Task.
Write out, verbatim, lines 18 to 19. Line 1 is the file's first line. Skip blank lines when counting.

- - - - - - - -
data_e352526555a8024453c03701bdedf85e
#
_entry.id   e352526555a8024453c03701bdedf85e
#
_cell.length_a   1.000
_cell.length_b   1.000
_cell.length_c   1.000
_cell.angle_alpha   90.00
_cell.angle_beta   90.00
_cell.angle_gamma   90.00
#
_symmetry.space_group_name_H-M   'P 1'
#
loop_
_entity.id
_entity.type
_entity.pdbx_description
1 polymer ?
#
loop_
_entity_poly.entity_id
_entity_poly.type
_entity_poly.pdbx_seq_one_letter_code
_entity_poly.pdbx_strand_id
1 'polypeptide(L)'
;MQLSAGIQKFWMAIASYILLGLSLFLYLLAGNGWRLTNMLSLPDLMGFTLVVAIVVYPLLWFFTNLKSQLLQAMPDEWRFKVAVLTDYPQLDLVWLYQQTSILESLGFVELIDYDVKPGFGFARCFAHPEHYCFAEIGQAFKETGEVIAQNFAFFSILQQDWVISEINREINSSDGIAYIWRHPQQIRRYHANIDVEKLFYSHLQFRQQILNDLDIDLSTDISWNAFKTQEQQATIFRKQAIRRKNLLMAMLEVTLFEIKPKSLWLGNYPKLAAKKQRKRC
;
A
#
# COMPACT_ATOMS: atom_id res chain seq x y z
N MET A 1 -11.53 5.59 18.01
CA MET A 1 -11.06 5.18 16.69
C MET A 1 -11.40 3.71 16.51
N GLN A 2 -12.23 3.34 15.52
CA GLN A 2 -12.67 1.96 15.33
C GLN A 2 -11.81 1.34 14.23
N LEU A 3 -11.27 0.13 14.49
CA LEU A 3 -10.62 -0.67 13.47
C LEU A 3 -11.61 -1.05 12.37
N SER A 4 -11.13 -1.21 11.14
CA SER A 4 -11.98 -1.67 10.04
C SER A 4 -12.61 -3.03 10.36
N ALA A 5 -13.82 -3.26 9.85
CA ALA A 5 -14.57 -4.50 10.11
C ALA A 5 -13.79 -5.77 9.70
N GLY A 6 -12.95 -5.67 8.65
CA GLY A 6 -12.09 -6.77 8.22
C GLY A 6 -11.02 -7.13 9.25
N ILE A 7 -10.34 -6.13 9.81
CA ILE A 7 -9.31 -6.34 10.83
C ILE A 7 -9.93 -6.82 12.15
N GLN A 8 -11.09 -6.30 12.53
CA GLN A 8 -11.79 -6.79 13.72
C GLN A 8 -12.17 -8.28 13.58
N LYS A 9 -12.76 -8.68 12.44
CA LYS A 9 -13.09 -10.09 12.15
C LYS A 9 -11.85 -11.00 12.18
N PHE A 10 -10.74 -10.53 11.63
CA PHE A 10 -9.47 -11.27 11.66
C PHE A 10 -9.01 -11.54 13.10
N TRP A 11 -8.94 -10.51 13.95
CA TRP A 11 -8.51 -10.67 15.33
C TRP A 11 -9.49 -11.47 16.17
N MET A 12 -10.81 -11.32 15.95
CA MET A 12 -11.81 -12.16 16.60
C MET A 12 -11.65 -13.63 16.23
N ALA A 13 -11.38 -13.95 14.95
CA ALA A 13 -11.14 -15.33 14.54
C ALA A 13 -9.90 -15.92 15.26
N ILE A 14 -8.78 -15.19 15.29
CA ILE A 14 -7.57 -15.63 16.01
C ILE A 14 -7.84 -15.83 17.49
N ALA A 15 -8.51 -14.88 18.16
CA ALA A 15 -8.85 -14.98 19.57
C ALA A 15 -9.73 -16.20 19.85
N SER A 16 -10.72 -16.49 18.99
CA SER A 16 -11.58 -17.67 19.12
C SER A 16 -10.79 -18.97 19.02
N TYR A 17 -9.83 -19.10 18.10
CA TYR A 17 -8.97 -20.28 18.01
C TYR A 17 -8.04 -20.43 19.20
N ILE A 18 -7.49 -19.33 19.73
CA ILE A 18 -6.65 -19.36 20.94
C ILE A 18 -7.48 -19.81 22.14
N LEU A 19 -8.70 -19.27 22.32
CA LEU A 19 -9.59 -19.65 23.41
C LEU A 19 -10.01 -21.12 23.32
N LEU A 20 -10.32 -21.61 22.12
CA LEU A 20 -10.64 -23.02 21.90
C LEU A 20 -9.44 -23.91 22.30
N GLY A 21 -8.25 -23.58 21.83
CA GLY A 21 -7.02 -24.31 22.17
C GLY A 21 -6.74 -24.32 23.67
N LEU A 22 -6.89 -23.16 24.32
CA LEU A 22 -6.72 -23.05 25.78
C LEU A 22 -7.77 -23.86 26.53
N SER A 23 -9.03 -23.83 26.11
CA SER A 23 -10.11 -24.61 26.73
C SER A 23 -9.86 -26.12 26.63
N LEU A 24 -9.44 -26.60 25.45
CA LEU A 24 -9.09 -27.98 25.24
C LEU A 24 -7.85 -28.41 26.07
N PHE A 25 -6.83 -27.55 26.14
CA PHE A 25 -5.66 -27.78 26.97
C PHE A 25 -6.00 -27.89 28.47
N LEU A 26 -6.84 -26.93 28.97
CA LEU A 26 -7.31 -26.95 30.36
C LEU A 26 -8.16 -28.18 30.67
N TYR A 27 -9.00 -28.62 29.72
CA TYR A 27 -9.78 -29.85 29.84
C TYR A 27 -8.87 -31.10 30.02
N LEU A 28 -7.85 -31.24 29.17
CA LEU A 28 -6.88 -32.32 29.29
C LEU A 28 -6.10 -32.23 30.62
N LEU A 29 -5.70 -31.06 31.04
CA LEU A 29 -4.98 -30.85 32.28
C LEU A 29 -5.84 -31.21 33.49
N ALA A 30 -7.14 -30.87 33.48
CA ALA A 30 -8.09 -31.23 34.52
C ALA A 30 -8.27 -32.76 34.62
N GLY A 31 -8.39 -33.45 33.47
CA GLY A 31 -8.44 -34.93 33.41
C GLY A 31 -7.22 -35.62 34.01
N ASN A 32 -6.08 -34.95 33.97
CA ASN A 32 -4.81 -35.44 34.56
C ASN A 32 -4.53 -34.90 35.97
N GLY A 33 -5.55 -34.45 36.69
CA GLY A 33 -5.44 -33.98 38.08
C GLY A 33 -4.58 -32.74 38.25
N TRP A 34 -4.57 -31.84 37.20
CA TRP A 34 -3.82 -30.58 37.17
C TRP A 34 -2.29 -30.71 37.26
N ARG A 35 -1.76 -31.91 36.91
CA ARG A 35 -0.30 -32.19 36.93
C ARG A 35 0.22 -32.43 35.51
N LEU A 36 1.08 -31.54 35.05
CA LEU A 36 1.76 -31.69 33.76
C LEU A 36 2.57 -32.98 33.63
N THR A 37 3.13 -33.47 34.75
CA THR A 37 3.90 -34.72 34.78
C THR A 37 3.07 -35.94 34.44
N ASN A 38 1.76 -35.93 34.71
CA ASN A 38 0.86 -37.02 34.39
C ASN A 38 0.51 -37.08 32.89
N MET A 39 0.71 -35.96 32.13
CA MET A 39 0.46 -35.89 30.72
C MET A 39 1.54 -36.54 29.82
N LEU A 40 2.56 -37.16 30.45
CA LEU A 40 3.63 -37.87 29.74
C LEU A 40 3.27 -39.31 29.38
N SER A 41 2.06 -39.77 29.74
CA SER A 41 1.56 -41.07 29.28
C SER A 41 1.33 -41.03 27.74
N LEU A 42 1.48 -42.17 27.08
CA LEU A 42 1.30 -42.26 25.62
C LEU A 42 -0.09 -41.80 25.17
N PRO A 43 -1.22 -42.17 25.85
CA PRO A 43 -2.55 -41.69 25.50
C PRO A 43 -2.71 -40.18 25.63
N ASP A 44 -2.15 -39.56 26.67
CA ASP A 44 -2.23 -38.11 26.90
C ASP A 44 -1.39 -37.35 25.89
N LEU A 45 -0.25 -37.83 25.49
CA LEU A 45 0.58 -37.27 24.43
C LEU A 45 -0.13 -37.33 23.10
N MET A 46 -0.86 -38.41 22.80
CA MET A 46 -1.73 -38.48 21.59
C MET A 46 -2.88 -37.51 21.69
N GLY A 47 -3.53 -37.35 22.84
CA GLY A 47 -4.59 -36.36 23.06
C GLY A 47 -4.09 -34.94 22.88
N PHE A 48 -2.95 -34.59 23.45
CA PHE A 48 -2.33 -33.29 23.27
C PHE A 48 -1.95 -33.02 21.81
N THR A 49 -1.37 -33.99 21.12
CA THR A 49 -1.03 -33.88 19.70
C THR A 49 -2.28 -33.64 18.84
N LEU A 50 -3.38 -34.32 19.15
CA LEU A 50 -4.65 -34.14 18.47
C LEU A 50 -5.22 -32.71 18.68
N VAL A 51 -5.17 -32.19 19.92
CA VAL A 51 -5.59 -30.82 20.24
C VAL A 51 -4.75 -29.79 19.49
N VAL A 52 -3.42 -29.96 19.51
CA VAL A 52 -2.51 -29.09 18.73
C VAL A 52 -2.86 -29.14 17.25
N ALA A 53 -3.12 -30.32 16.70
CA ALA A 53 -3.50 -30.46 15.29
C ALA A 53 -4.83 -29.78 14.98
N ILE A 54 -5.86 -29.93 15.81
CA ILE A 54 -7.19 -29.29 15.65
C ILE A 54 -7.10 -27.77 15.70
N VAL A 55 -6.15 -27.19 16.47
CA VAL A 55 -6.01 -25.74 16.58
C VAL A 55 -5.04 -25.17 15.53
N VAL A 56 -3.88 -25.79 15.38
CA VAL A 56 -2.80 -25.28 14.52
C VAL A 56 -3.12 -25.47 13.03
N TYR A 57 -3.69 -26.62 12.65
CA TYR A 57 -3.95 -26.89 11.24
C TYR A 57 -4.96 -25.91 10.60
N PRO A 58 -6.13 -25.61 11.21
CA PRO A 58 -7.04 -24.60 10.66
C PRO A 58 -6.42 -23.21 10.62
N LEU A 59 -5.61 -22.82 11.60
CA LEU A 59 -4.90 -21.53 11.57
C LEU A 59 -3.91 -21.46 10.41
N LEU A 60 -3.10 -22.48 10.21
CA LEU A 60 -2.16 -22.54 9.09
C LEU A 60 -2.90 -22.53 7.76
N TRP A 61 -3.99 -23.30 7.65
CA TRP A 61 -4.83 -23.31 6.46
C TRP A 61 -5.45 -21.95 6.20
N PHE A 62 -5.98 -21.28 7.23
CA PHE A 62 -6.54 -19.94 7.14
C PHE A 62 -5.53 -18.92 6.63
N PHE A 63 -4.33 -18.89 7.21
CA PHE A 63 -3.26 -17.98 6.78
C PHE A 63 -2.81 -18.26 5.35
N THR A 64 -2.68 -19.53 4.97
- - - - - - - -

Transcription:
1 polymer ?
#